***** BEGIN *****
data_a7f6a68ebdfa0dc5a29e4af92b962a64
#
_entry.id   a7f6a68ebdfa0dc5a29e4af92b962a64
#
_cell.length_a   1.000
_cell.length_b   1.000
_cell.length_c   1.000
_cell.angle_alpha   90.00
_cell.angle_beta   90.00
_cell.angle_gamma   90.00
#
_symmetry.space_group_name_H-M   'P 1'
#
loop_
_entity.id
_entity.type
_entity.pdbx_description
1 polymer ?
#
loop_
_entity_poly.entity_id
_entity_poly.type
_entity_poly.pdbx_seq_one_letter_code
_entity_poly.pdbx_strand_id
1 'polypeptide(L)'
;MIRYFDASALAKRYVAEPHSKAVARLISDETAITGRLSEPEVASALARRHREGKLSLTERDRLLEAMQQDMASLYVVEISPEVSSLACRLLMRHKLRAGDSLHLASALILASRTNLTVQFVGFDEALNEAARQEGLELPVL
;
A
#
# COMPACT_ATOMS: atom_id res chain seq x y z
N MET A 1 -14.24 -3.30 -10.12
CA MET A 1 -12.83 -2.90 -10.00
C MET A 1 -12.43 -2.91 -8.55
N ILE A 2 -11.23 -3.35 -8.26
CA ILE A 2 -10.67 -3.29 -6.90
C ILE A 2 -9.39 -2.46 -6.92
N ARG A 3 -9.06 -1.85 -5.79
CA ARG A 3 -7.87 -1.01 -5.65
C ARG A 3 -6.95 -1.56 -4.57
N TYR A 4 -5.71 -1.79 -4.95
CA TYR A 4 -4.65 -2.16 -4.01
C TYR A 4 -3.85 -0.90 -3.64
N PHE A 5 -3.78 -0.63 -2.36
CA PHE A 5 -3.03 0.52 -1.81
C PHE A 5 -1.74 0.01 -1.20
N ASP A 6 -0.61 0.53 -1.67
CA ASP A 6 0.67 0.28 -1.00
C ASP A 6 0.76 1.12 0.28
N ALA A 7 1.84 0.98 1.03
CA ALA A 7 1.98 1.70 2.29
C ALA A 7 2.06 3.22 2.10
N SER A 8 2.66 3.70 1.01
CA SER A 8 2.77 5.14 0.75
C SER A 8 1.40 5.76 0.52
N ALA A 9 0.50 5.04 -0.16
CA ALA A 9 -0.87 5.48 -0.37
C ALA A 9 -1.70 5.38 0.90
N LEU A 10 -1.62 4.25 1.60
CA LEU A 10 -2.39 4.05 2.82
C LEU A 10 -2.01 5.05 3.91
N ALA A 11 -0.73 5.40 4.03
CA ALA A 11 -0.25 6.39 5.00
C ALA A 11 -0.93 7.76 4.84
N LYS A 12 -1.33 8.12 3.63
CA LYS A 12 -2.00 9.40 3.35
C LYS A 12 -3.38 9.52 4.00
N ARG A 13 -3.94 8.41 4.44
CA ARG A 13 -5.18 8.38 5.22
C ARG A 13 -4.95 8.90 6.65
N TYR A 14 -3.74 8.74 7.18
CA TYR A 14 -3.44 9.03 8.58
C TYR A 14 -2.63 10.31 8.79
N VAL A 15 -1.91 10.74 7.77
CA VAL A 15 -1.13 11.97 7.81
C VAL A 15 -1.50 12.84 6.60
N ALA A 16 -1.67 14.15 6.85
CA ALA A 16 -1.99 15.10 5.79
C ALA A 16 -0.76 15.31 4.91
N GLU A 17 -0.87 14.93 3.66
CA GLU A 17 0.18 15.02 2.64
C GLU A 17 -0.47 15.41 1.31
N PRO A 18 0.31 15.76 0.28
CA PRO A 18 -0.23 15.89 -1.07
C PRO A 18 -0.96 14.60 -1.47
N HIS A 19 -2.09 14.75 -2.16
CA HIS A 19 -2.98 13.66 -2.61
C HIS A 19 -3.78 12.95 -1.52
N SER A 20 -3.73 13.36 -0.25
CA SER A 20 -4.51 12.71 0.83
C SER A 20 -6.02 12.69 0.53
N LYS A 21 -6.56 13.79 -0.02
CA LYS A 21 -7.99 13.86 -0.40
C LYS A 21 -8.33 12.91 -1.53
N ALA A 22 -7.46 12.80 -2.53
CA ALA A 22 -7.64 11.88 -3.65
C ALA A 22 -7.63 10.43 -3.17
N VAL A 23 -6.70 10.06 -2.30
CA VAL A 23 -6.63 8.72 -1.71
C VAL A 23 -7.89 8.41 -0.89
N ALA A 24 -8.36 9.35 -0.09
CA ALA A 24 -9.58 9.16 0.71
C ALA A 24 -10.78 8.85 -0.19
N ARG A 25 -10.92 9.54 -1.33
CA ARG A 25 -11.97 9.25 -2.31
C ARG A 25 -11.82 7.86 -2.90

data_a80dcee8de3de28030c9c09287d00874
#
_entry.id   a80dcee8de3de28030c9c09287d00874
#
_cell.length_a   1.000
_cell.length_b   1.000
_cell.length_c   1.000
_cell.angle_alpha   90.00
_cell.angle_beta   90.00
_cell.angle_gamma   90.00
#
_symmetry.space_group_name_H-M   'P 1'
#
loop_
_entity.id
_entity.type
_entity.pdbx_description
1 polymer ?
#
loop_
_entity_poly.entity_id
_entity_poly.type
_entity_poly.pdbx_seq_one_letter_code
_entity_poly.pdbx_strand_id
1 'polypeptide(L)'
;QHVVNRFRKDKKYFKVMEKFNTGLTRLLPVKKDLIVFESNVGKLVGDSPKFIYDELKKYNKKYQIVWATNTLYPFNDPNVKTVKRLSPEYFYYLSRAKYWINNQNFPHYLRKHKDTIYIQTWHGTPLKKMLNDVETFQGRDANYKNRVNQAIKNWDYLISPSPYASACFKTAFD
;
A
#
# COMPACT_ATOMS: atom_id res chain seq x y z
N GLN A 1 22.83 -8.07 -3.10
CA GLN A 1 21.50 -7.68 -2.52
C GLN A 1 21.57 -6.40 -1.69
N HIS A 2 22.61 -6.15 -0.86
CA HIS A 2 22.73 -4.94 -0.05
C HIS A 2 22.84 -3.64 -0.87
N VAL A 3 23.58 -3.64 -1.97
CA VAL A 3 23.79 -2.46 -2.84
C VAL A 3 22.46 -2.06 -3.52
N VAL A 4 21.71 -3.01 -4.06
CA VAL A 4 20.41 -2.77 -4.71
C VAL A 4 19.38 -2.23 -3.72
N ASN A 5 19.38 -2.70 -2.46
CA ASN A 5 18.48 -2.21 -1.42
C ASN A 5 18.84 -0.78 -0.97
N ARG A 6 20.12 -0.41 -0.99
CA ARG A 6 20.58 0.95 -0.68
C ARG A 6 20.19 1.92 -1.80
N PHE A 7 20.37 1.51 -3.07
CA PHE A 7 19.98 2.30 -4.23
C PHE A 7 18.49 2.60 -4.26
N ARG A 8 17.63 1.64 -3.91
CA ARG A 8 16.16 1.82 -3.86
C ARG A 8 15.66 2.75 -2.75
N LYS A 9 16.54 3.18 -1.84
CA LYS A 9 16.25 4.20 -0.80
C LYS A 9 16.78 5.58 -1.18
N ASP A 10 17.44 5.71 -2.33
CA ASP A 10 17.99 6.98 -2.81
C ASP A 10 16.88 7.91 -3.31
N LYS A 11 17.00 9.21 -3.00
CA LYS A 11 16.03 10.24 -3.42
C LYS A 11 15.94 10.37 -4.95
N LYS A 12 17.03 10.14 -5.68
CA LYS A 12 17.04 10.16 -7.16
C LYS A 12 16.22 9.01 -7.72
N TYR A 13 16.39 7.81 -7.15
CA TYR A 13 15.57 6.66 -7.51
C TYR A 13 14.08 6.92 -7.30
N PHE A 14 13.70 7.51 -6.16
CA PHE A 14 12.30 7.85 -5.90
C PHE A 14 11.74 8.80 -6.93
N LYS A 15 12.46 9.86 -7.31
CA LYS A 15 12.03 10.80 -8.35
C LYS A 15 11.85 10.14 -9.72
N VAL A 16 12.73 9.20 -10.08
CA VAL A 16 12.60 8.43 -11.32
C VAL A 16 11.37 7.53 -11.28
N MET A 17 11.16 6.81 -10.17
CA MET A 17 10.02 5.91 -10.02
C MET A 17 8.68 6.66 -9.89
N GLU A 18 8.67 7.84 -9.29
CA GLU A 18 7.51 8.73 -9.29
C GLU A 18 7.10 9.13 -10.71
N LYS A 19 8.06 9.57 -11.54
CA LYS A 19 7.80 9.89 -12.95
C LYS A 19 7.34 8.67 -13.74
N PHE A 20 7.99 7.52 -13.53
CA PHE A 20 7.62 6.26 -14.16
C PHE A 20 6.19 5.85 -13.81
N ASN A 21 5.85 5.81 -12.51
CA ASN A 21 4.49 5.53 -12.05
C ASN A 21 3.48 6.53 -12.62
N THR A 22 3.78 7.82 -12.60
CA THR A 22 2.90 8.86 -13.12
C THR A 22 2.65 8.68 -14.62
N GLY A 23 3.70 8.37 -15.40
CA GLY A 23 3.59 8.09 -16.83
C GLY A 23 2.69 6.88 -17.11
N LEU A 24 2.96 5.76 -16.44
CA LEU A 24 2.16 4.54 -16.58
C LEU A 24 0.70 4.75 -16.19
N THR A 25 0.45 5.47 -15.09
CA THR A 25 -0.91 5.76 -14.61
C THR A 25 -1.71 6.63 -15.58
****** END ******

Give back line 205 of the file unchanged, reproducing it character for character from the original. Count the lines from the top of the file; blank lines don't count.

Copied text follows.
N LEU A 24 2.96 5.76 -16.44